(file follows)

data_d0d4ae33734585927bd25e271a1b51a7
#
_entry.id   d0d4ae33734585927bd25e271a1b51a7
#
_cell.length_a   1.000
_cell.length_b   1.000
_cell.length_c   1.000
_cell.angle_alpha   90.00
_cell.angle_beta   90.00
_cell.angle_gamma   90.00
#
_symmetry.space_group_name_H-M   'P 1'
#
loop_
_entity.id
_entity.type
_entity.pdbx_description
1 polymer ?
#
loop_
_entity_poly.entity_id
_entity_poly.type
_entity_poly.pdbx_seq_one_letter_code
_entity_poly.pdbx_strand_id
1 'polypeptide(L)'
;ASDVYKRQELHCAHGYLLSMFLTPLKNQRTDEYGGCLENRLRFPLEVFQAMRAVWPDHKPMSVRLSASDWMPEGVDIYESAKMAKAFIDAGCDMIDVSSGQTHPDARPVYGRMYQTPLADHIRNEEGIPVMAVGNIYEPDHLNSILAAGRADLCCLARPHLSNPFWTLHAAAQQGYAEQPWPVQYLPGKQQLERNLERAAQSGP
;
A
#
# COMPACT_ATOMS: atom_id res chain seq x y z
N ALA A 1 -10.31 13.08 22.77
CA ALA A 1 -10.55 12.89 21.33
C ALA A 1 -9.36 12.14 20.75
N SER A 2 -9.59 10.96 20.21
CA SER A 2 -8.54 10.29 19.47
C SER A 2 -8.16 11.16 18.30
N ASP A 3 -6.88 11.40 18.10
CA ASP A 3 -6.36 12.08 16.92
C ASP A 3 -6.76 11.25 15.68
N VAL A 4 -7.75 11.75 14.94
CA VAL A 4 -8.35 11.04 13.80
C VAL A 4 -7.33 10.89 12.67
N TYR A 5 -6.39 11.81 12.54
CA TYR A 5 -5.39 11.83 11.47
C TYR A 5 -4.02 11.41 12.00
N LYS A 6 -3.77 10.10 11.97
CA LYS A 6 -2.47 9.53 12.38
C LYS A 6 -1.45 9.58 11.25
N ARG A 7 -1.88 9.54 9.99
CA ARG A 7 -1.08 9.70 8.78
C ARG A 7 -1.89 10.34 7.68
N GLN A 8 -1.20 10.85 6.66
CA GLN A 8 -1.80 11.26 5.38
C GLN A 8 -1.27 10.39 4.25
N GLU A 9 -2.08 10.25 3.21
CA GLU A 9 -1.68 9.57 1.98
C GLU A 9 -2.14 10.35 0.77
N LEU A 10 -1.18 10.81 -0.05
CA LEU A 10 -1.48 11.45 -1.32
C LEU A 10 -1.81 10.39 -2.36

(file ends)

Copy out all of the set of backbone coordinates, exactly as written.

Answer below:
data_d0d4ae33734585927bd25e271a1b51a7
#
_entry.id   d0d4ae33734585927bd25e271a1b51a7
#
_cell.length_a   1.000
_cell.length_b   1.000
_cell.length_c   1.000
_cell.angle_alpha   90.00
_cell.angle_beta   90.00
_cell.angle_gamma   90.00
#
_symmetry.space_group_name_H-M   'P 1'
#
loop_
_entity.id
_entity.type
_entity.pdbx_description
1 polymer ?
#
loop_
_entity_poly.entity_id
_entity_poly.type
_entity_poly.pdbx_seq_one_letter_code
_entity_poly.pdbx_strand_id
1 'polypeptide(L)'
;ASDVYKRQELHCAHGYLLSMFLTPLKNQRTDEYGGCLENRLRFPLEVFQAMRAVWPDHKPMSVRLSASDWMPEGVDIYESAKMAKAFIDAGCDMIDVSSGQTHPDARPVYGRMYQTPLADHIRNEEGIPVMAVGNIYEPDHLNSILAAGRADLCCLARPHLSNPFWTLHAAAQQGYAEQPWPVQYLPGKQQLERNLERAAQSGP
;
A
#
# COMPACT_ATOMS: atom_id res chain seq x y z
N ALA A 1 -10.31 13.08 22.77
CA ALA A 1 -10.55 12.89 21.33
C ALA A 1 -9.36 12.14 20.75
N SER A 2 -9.59 10.96 20.21
CA SER A 2 -8.54 10.29 19.47
C SER A 2 -8.16 11.16 18.30
N ASP A 3 -6.88 11.40 18.10
CA ASP A 3 -6.36 12.08 16.92
C ASP A 3 -6.76 11.25 15.68
N VAL A 4 -7.75 11.75 14.94
CA VAL A 4 -8.35 11.04 13.80
C VAL A 4 -7.33 10.89 12.67
N TYR A 5 -6.39 11.81 12.54
CA TYR A 5 -5.39 11.83 11.47
C TYR A 5 -4.02 11.41 12.00
N LYS A 6 -3.77 10.10 11.97
CA LYS A 6 -2.47 9.53 12.38
C LYS A 6 -1.45 9.58 11.25
N ARG A 7 -1.88 9.54 9.99
CA ARG A 7 -1.08 9.70 8.78
C ARG A 7 -1.89 10.34 7.68
N GLN A 8 -1.20 10.85 6.66
CA GLN A 8 -1.80 11.26 5.38
C GLN A 8 -1.27 10.39 4.25
N GLU A 9 -2.08 10.25 3.21
CA GLU A 9 -1.68 9.57 1.98
C GLU A 9 -2.14 10.35 0.77
N LEU A 10 -1.18 10.81 -0.05
CA LEU A 10 -1.48 11.45 -1.32
C LEU A 10 -1.81 10.39 -2.36